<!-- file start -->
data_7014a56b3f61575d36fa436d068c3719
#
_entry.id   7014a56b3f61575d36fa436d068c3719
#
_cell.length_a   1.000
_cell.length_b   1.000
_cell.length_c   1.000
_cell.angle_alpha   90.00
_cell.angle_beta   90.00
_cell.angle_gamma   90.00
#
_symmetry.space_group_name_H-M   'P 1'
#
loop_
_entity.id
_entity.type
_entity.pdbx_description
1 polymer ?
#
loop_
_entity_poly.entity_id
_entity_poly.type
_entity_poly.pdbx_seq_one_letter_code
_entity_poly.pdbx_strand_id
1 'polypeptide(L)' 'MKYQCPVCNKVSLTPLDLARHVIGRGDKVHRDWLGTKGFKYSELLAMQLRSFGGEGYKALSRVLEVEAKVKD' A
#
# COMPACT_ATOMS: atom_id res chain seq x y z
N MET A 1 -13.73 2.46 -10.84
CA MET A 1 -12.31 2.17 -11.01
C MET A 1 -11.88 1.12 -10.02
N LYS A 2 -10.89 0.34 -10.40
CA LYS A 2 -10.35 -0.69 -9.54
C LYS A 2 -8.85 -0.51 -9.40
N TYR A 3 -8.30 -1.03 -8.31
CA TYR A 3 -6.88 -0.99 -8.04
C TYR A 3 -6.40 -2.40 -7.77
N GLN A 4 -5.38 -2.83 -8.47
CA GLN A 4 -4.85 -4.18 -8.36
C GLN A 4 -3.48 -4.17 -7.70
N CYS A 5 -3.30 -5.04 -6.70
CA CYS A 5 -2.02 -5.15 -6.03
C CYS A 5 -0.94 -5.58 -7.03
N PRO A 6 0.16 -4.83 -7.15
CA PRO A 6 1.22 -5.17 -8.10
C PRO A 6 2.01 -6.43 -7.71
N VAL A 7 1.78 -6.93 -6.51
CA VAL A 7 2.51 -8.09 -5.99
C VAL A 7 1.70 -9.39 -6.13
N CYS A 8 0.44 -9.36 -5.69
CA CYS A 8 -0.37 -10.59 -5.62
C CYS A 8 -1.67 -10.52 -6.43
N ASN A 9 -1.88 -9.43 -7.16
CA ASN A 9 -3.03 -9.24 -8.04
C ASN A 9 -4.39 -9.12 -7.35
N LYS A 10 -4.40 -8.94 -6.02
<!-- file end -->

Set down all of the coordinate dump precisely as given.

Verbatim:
data_7014a56b3f61575d36fa436d068c3719
#
_entry.id   7014a56b3f61575d36fa436d068c3719
#
_cell.length_a   1.000
_cell.length_b   1.000
_cell.length_c   1.000
_cell.angle_alpha   90.00
_cell.angle_beta   90.00
_cell.angle_gamma   90.00
#
_symmetry.space_group_name_H-M   'P 1'
#
loop_
_entity.id
_entity.type
_entity.pdbx_description
1 polymer ?
#
loop_
_entity_poly.entity_id
_entity_poly.type
_entity_poly.pdbx_seq_one_letter_code
_entity_poly.pdbx_strand_id
1 'polypeptide(L)' 'MKYQCPVCNKVSLTPLDLARHVIGRGDKVHRDWLGTKGFKYSELLAMQLRSFGGEGYKALSRVLEVEAKVKD' A
#
# COMPACT_ATOMS: atom_id res chain seq x y z
N MET A 1 -13.73 2.46 -10.84
CA MET A 1 -12.31 2.17 -11.01
C MET A 1 -11.88 1.12 -10.02
N LYS A 2 -10.89 0.34 -10.40
CA LYS A 2 -10.35 -0.69 -9.54
C LYS A 2 -8.85 -0.51 -9.40
N TYR A 3 -8.30 -1.03 -8.31
CA TYR A 3 -6.88 -0.99 -8.04
C TYR A 3 -6.40 -2.40 -7.77
N GLN A 4 -5.38 -2.83 -8.47
CA GLN A 4 -4.85 -4.18 -8.36
C GLN A 4 -3.48 -4.17 -7.70
N CYS A 5 -3.30 -5.04 -6.70
CA CYS A 5 -2.02 -5.15 -6.03
C CYS A 5 -0.94 -5.58 -7.03
N PRO A 6 0.16 -4.83 -7.15
CA PRO A 6 1.22 -5.17 -8.10
C PRO A 6 2.01 -6.43 -7.71
N VAL A 7 1.78 -6.93 -6.51
CA VAL A 7 2.51 -8.09 -5.99
C VAL A 7 1.70 -9.39 -6.13
N CYS A 8 0.44 -9.36 -5.69
CA CYS A 8 -0.37 -10.59 -5.62
C CYS A 8 -1.67 -10.52 -6.43
N ASN A 9 -1.88 -9.43 -7.16
CA ASN A 9 -3.03 -9.24 -8.04
C ASN A 9 -4.39 -9.12 -7.35
N LYS A 10 -4.40 -8.94 -6.02